We live at a time requiring full-time vigilance to stay out and front and not be buried by the avalanche of information rolling down media mountain. Many choose to go under, swamped by secondary squalls of reality-based television, ideological axe-grinding passing as hard news, and others fixate on professional sports.
While the United States has now poured 900 billion dollars into the wars in Iraq and Afghanistan, I'd hazard a guess that fewer than one in 10 Americans could provide you with little more than cursory information and surface noise on either country. I think it would be rare, or even impossible to glean any geopolitical understanding on U.S. involvement in either country from the man on the street, Mr. Joe Sixpack, a close friend of Sarah Palin.
I've been similarly guilty on not really involving myself much beyond cursory details when it comes to our policies in the Middle East, and specifically the two countries where our country's foreign policy has been focused since 2001. Reaching around and patting myself on the back, I have at least read a few books and the occasional essay and investigative piece about military and civilian life on the ground in Iraq and Afghanistan.
While it's convenient, I guess, depending on your political leanings, to chant either, "Bush lied, and people died," or to embrace some variation on "drill, drill, drill," as a subtext to removing ourselves from foreign wars for oil, if you in fact hold to that theory, the truth about ME geopolitics is significantly more nuanced than that, I think.
When I first saw George Packer's The Assassins' Gate: America in Iraq in CD version at the Maine State Library, my first reaction was, "No--not interested in a book on Iraq." Packer, someone that I've come to know and respect from his essays in The New Yorker, is a solid journalist. Subsequent visits eventually saw me taking the CD package down off the shelf and reading the cover copy.
I'm now in my second week of listening to the lengthy book, 480 pages, and in its unabridged form on CD, it is nearly 20 hours long, which is on the high end for audio books. I'm glad I decided to give Packer's work on Iraq a shot.
The book's strengths, in my opinion, are the persons, opinions, and institutions that Packer covers. While some have panned the book, most of these critics (like this one) were the kind that attempt to run everything through an ideological blender during their evaluation process. I used to be one of those people. Over time, I've tried to back away from a strict anti-war bias about this conflict, and given the resources, and American lives spent, in what has become a case of nation-building, the most extensive, in fact, in our nation's history.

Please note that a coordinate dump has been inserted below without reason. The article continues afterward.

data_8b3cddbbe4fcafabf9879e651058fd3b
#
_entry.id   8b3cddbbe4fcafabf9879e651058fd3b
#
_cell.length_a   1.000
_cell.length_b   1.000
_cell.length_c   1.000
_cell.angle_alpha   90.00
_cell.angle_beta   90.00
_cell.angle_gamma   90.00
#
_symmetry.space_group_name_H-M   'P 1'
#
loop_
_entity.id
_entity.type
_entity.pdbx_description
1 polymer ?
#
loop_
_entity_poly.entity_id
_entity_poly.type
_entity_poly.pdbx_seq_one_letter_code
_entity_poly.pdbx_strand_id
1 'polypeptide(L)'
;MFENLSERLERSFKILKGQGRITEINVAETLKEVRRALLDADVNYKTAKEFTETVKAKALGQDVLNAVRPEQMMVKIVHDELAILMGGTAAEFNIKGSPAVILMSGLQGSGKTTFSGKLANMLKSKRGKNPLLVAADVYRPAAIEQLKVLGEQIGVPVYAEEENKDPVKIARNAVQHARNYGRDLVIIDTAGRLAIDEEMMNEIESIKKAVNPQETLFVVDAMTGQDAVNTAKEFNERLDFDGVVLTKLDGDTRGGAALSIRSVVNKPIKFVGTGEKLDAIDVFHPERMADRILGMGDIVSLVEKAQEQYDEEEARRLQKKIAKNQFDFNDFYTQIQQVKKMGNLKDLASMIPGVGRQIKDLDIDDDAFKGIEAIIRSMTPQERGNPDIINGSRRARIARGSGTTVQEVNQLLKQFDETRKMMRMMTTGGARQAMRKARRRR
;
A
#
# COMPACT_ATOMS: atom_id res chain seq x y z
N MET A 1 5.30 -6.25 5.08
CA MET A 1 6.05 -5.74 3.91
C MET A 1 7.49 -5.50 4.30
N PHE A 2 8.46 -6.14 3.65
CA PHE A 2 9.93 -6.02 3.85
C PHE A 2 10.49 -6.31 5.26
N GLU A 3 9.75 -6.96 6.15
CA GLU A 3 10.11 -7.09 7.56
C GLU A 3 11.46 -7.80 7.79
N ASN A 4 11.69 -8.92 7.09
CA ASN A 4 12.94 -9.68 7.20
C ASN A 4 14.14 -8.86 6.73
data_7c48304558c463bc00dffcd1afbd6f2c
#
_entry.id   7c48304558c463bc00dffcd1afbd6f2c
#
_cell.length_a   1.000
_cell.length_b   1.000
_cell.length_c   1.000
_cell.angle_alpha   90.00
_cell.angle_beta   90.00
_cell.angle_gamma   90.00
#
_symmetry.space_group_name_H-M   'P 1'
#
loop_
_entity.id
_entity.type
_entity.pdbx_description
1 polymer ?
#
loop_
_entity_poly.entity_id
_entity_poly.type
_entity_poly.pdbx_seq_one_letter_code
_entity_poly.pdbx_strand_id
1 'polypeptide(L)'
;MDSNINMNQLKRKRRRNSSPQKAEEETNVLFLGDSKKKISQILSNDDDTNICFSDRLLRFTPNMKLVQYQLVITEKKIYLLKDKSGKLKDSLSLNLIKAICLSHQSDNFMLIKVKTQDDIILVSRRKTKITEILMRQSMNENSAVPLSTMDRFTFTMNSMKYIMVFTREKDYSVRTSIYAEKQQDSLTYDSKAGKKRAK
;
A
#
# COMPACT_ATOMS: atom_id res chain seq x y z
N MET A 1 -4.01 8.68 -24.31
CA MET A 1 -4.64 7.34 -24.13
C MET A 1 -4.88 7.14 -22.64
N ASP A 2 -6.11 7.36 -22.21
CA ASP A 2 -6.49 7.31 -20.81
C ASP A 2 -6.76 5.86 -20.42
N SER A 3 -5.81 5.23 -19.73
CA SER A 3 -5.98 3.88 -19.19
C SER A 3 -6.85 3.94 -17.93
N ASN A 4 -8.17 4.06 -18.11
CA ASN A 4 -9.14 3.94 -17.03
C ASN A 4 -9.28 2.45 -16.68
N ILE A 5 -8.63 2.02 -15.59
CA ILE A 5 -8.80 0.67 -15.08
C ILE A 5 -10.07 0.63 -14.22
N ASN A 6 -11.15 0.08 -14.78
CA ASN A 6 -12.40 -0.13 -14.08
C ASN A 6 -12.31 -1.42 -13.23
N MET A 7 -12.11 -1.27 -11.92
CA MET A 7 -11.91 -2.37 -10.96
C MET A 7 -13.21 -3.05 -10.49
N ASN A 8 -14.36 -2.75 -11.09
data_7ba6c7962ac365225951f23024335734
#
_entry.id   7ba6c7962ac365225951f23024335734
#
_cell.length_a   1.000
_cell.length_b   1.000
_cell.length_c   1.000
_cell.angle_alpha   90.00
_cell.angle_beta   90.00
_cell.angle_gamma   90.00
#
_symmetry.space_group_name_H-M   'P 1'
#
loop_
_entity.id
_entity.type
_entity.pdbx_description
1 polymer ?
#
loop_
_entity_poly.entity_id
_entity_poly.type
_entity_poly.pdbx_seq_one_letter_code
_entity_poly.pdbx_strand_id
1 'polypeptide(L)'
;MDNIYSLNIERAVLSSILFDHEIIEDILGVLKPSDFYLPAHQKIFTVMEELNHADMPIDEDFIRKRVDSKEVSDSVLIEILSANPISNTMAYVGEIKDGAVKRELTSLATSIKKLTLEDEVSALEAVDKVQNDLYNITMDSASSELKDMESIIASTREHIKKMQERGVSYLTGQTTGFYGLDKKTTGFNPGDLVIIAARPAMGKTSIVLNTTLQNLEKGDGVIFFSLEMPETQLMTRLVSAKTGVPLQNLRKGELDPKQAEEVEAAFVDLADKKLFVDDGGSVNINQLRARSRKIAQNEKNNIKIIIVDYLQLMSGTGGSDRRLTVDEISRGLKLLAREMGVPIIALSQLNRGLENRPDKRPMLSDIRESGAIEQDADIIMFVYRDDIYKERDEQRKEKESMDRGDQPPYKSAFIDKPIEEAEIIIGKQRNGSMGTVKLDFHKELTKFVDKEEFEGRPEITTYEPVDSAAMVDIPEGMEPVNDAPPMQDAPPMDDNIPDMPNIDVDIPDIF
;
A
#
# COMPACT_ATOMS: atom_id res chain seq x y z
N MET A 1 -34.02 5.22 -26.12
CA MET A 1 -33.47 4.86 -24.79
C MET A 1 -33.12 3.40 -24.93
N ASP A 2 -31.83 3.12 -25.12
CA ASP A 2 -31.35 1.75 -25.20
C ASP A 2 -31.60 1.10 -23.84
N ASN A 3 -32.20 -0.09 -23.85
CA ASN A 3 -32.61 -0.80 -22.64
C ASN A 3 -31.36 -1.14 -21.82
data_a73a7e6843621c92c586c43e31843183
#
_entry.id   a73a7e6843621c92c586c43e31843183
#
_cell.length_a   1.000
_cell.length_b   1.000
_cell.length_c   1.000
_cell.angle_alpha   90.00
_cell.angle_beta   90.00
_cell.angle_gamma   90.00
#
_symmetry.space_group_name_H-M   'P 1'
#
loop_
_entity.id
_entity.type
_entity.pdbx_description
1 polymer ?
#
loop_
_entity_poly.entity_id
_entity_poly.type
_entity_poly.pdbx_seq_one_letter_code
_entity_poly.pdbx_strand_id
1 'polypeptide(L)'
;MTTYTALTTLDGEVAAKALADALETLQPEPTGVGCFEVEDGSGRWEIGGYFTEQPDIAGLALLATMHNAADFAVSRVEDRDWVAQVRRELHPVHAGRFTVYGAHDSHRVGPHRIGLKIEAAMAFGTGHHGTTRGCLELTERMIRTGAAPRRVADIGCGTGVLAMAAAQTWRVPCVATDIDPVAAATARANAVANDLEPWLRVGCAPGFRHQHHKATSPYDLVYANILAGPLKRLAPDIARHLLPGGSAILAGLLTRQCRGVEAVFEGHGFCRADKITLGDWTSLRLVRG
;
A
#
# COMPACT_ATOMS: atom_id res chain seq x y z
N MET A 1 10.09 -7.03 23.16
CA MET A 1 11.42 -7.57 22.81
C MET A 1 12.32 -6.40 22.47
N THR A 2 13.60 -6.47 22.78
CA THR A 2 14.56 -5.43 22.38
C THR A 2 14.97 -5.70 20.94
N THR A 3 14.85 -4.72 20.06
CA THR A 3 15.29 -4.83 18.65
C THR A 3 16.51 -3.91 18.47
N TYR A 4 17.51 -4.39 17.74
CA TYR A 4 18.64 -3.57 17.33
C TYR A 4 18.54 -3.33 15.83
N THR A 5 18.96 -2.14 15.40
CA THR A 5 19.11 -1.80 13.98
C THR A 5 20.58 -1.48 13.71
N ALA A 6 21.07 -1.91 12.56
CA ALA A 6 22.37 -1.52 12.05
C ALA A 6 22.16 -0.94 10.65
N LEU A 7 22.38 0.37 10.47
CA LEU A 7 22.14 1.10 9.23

While the usual cast of characters show up: Bush, Cheney, Paul Wolfiwicz, Donald Rumsfield, and other A-list political figures and members of the administration in power at the time, Packer also highlights some lesser known, but just as important people. Packer's work is brimming with rich profiles of the people on the ground, and those most affected by the day-to-day realities of the war, and subsequent occupation. None is fuller than his narrative portrait of 29-year-old (at the time, in 2003) Charlie Company Captain, John Prior. When Packer writes about Prior's high-minded leadership, and how this young man from rural Indiana, making $53,000/year, while leading 150 men/woman through daily danger, it makes you appreciate the committed people that by-and-large make up the U.S. military.
Prior, like many commanding officers in Iraq, did much more than lead troops in battle. He also was tasked to oversee opening up open-sewage sludge lines, garbage pick-up, power restoration, and a slew of other tasks that were way more than any of these leaders bargained for. It didn't help matters, as Packer details that the boots on the ground were continually hampered by Donald Rumsfield's irrational belief that this was a war that could be waged on the cheap.
I highly recommend Packer's book, as well as just about anything else he writes. In an milieu where there are fewer and fewer journalists working the long-form narrative essay that is Packer's specialty, he continues to be one of the best.
If you're looking for one book to invest time in reading (or listening to) in order to expand on news accounts, and give a broader understanding of the entire U.S. enterprise, as well as one that dispels many myths about the Iraqi people, the CPA, and other entities, then this would be a good one. A word of caution--if you're a Bush apologist, or are looking for simplistic takes on the complexities that make up military endeavors, look elsewhere.
This review was more in line with my own sentiments about the book.